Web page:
- Code BIAN6520
- Unit Value 6 units
- Offered by School of Archaeology and Anthropology
- ANU College ANU College of Arts and Social Sciences
- Course subject Biological Anthropology
- Areas of interest Biological Anthropology
- Academic career PGRD
- Mode of delivery In Person
- Offered in See Future Offerings
With the majority of primate species being threatened with habitat change from both anthropogenic and natural causes, there are serious implications for the viability of many species, as well as for the ecosystems which they inhabit. This is exacerbated by the fact that over 80% of endangered primate species are endemic to biodiversity hotspots, which are are ecoregions that make up only 1.4% of the Earth’s land surface, yet contain most of its biodiversity. Thus, by examining threats to nonhuman primates in these areas we will also be looking at threats to these ecosystems in general and investigating options for long term conservation and viability of these valuable areas. Some of the threats to be considered are habitat loss (both natural and anthropogenic), hunting of species for human consumption, or medicinal use, the pet trade and disease risk to humans and non-human primates that may result from such practises.
Specifically this course, we will investigate issues of primate conservation by first understanding how primate biology and how intrinsic and extrinsic factors influence their vulnerability to threats. We will then look at how they interact with their natural environment and how we can determine population viability using population demographics, life history data and genetic variation. We will then discuss the primary causes of declines in primate populations, including analyses of major threats (listed above). We will also discuss issues associated with these declines such as marginalization of animals and groups, increasing conflict between humans and non human primates and genetic bottlenecks. Finally, we will critically examine the solutions and tactics proposed to reduce and hopefully eliminate these major threats to primates and associated ecosystems.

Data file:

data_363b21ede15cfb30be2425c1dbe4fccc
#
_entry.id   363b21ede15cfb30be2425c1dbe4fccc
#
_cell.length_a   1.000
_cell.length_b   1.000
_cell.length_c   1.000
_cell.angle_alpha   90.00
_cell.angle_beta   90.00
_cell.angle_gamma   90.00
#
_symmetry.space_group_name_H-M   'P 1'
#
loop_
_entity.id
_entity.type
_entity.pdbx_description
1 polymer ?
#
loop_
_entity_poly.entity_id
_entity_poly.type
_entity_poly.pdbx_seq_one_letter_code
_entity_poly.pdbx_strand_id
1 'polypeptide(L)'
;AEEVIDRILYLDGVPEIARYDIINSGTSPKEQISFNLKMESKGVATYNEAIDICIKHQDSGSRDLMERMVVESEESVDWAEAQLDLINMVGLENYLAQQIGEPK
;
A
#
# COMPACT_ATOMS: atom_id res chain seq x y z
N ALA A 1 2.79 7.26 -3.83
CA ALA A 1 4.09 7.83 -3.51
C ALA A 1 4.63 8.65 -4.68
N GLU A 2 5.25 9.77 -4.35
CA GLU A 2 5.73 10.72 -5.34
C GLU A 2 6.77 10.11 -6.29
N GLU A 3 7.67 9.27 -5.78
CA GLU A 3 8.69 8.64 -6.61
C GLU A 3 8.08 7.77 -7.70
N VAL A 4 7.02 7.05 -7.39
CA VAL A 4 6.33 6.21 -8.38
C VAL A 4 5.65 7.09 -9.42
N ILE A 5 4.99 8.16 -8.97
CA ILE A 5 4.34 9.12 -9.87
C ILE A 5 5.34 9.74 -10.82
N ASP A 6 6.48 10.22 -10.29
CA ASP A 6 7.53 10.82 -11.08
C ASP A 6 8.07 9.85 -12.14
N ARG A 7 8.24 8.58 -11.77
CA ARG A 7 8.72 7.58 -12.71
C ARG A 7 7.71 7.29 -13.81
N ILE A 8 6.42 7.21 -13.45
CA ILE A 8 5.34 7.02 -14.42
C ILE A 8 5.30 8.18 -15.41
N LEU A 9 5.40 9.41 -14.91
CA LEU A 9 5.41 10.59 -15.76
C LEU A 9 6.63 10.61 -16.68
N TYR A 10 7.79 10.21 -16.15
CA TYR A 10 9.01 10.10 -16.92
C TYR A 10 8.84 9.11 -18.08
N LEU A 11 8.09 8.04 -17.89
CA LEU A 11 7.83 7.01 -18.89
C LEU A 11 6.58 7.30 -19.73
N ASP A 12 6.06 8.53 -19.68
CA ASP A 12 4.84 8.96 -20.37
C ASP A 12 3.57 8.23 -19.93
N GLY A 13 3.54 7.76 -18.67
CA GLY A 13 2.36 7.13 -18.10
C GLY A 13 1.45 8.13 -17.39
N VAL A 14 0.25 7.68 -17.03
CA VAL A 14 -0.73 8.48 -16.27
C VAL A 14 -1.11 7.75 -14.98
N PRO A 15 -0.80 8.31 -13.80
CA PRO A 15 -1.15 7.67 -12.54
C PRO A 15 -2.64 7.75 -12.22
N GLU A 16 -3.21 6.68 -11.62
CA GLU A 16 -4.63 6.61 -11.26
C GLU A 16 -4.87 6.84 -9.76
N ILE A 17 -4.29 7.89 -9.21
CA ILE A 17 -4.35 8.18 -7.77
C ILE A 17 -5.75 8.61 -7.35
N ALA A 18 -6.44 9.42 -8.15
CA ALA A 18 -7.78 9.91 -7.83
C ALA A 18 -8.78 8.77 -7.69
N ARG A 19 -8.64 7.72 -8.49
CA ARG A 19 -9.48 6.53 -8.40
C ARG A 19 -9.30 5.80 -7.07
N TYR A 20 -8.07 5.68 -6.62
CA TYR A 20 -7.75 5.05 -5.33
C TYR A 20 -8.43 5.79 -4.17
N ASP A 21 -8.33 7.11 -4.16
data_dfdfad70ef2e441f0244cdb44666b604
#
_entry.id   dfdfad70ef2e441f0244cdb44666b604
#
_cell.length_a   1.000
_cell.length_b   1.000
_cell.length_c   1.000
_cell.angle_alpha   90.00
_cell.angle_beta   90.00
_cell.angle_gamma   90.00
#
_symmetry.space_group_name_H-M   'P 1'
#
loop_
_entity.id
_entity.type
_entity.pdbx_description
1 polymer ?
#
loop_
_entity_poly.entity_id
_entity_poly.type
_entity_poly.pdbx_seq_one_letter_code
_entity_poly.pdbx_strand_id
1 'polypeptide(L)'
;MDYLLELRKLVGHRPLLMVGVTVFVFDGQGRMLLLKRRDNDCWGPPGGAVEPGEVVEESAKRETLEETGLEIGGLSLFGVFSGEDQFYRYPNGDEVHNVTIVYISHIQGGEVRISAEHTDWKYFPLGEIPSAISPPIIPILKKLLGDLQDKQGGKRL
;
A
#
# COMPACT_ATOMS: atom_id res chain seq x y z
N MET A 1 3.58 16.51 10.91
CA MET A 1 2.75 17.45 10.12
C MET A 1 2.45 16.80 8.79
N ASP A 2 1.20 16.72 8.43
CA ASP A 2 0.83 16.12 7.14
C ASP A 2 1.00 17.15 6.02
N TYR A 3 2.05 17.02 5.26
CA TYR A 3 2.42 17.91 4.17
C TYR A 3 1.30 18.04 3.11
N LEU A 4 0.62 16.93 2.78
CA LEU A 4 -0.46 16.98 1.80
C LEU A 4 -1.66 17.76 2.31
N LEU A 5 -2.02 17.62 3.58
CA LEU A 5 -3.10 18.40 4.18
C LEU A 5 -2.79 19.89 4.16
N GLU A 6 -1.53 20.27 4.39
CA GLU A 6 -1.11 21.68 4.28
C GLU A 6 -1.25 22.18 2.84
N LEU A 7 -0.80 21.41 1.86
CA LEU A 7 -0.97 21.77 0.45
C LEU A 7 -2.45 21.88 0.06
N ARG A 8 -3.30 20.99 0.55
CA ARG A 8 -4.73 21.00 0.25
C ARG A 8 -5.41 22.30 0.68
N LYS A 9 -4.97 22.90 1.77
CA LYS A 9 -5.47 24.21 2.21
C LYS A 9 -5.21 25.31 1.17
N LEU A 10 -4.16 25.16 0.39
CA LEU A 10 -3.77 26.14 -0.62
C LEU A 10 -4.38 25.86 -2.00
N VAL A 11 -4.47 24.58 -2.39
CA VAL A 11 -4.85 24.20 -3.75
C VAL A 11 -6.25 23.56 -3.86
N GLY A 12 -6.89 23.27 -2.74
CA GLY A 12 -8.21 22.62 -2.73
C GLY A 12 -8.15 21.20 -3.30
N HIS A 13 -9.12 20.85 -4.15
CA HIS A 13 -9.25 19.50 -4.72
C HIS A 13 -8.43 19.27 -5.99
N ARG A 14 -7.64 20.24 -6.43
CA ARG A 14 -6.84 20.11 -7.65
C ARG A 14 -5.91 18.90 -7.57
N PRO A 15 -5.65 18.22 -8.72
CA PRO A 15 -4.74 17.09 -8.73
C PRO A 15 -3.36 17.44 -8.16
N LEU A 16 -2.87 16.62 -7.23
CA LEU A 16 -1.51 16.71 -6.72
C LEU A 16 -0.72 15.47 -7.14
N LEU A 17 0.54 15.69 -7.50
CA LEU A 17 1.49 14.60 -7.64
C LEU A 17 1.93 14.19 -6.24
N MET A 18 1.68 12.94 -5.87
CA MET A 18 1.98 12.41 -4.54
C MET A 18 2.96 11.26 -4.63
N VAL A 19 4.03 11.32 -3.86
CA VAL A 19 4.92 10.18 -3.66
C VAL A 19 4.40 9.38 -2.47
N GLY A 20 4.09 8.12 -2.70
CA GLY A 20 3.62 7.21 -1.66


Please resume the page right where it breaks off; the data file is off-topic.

Upon successful completion, students will have the knowledge and skills to:
Upon successful completion of this course, students will be able to:
- Integrate information learned about primate species biology and ecology with information regarding tropical forest dynamics to think about population viability and conservation in the long term.
- Identify key threats to primate species and the ecosystems they inhabit
- Select and combine information from a variety of academic resources to identify the pros and cons of commonly used conservation tactics and to critically evaluate the role of conservation agencies in past and current conservation projects
- Use a case study from one of the world’s 25 most endangered primate species to show how features of species biology, human disturbance and climate change led to declines in numbers and to identify what measures may be best for species survival in the future
- Use historical examples to predict how biodiversity regions may be expected to respond to current habitat changes, both due to natural and anthropogenic phenomenon and to determine which species are more or less vulnerable to these new threats
- Use a case study of the use of local traditions in grassroots conservation initiatives to understand how different cultures view primates and the importance of conserving them and their habitat
- Discuss ideas relevant to course material and ask peers well-thought out questions on relevant to course readings as they relate to case studies presented
Midterm Examination 20% (LO 1, 2)
1500 word comparative paper 15% (LO 4)
3000 word essay 35% (LO 1,2, 3)
Tutorial presentation 15% (LO 6,7)
1500 online discussion 15% (LO 5)
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Workload2 hours of lectures and one hour of tutorial per week, plus 3 online discussions throughout the semester. It is also expected students will spend 6 hours per week in independent study to give a total workload of 130 hours for the semester.
Requisite and Incompatibility
Prescribed TextsCowlishaw G. & Dunbar, R. 2000. Primate Conservation Biology. Chicago, IL: University of Chicago Press
Assumed KnowledgeThis course does not assume any prior knowledge of primate biology or conservation practices.
Tuition fees are for the academic year indicated at the top of the page.
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- Student Contribution Band:
- Unit value:
- 6 units
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|Class number||Class start date||Last day to enrol||Census date||Class end date||Mode Of Delivery||Class Summary|
|9432||18 Jul 2016||29 Jul 2016||31 Aug 2016||28 Oct 2016||In Person||N/A|